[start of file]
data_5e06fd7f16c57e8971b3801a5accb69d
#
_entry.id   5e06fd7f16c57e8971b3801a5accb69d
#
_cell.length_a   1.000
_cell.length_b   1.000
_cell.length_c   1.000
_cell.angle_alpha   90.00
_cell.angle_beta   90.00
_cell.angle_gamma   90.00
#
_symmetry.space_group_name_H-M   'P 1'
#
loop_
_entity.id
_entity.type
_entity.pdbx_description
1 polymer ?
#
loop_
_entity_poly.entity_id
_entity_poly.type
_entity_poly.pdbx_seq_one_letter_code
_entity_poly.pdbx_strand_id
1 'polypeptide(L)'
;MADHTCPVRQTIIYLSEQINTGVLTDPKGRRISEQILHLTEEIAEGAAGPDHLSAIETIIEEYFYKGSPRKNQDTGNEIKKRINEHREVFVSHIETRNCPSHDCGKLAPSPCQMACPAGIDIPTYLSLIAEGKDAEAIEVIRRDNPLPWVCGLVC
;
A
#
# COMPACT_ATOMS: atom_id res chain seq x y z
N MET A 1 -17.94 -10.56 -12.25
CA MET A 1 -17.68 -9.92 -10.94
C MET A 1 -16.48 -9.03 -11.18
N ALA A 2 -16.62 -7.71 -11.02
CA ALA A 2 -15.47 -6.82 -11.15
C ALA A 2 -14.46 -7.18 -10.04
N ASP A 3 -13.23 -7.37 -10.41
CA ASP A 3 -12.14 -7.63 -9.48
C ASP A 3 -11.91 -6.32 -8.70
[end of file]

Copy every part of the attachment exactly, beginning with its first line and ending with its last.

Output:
data_5e06fd7f16c57e8971b3801a5accb69d
#
_entry.id   5e06fd7f16c57e8971b3801a5accb69d
#
_cell.length_a   1.000
_cell.length_b   1.000
_cell.length_c   1.000
_cell.angle_alpha   90.00
_cell.angle_beta   90.00
_cell.angle_gamma   90.00
#
_symmetry.space_group_name_H-M   'P 1'
#
loop_
_entity.id
_entity.type
_entity.pdbx_description
1 polymer ?
#
loop_
_entity_poly.entity_id
_entity_poly.type
_entity_poly.pdbx_seq_one_letter_code
_entity_poly.pdbx_strand_id
1 'polypeptide(L)'
;MADHTCPVRQTIIYLSEQINTGVLTDPKGRRISEQILHLTEEIAEGAAGPDHLSAIETIIEEYFYKGSPRKNQDTGNEIKKRINEHREVFVSHIETRNCPSHDCGKLAPSPCQMACPAGIDIPTYLSLIAEGKDAEAIEVIRRDNPLPWVCGLVC
;
A
#
# COMPACT_ATOMS: atom_id res chain seq x y z
N MET A 1 -17.94 -10.56 -12.25
CA MET A 1 -17.68 -9.92 -10.94
C MET A 1 -16.48 -9.03 -11.18
N ALA A 2 -16.62 -7.71 -11.02
CA ALA A 2 -15.47 -6.82 -11.15
C ALA A 2 -14.46 -7.18 -10.04
N ASP A 3 -13.23 -7.37 -10.41
CA ASP A 3 -12.14 -7.63 -9.48
C ASP A 3 -11.91 -6.32 -8.70